“If you know your enemy and yourself, you will win every battle.”
- Sun Tzu
What is competitive intelligence?
Competitive intelligence is a structured approach to gathering, analyzing and communicating data to make informed business decisions.
That includes monitoring of your competitors, wherever and whoever they might be, within a specific marketplace.
Your competitors are those firms which you consider rivals in business, and with whom you compete for market share.
Why is it important?
Some great organizations went out of business just because they did not have enough knowledge about their environment. Whether it’s new players coming to the market or old players getting or losing market shares, competitive intelligence information provides a significant advantage when it comes to making strategic decisions.
Focus on decision making.
Competitive intelligence has little value if it’s not actionable. There are several questions you should ask yourself when making decisions in competitive intelligence field:
- What do we already know?
- What do we need to know?
- When do we need to know it?
- How can we act upon this information?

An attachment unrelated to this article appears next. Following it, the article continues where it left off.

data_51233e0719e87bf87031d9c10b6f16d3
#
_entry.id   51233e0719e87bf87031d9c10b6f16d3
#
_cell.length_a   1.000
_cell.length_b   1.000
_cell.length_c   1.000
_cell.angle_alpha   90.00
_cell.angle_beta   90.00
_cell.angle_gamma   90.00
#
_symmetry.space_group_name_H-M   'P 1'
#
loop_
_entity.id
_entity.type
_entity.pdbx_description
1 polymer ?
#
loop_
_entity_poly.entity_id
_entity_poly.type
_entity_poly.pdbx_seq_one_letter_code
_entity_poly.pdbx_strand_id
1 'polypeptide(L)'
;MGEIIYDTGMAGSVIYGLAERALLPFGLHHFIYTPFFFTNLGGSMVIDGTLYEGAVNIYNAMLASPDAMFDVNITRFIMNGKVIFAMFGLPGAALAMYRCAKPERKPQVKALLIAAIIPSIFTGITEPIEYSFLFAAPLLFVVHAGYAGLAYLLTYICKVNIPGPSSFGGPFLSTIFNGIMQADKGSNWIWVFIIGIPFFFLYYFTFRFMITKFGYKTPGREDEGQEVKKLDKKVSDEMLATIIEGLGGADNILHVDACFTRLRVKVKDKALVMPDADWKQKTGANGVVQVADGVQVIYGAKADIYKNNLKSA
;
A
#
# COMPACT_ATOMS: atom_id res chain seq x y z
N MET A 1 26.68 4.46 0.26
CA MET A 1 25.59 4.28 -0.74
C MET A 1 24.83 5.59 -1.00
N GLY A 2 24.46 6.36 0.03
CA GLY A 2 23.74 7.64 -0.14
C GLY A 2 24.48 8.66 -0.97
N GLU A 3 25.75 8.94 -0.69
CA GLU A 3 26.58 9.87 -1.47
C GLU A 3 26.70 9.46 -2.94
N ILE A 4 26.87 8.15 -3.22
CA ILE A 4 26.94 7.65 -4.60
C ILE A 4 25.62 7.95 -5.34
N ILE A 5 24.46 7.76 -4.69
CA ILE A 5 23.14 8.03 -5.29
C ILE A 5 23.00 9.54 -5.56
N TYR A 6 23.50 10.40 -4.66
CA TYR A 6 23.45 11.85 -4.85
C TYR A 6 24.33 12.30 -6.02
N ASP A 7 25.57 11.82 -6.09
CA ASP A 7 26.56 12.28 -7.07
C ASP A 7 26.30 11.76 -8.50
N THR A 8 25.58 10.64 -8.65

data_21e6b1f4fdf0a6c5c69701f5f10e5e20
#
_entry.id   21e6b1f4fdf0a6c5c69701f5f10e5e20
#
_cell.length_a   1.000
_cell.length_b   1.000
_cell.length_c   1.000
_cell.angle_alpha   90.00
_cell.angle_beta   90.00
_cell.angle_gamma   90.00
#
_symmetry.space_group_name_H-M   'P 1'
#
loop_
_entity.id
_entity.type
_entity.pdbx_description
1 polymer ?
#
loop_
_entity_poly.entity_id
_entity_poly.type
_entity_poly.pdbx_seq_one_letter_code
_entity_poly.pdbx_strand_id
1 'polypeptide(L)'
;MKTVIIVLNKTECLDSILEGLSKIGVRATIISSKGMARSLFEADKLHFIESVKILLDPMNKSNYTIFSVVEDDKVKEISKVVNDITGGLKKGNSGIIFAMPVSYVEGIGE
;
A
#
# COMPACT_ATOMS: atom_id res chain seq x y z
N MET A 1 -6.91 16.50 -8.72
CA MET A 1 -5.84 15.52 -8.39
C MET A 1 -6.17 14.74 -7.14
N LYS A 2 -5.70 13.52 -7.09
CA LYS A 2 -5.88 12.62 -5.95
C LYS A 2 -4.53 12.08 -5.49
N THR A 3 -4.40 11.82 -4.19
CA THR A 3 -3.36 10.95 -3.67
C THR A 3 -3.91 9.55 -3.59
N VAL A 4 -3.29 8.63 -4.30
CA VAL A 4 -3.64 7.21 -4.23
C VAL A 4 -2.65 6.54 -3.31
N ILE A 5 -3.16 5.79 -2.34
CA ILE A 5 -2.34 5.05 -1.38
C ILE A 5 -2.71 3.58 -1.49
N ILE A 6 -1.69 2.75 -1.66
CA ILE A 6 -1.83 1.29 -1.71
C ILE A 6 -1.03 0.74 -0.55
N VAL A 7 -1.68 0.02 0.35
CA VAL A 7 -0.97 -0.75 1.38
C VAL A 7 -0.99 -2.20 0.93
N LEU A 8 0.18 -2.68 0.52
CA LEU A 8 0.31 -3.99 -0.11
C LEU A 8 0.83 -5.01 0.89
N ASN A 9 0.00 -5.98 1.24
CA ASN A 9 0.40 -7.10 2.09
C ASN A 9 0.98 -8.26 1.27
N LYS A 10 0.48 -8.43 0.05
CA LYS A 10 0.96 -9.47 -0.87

- How much does it cost to get it?
- How much can we lose if we don’t get it?
If one of you competitors just landed a big customer – it’s probably “good to know” rather than “must know” information. But what if more than 50% of the customers you lose go to one specific competitor? What if a prime competitor gains 1-2% of the market share each month? As Frederick the Great said, “It is pardonable to be defeated, but never to be surprised.”
So what can you do?
Some sources of collecting competitive intelligence are legal and some are not. Publicly available information on the Internet is one of the easiest, yet most valuable sources of competitive intelligence. Even better, it is perfectly legal to collect and analyze this information for your benefit.
The problem is, there are millions of websites that you have to sift through and analyze in order to get meaningful results. Nobody has resources to manually analyze millions of websites; therefore, a lot of public information remains uncovered.
Still, important changes are happening every day. Websites begin and end contracts with new vendors in a matter of hours, not days. Web companies are the ones who can benefit the most from the public information on the Internet. Being able to look at the market trends and understand your competitive environment is probably one of the things that you don’t want to miss. Knowledge is power. There are currently very easy and cheap ways to get this information so don’t be ignorant.
Don’t let your rivals win the war behind your back!
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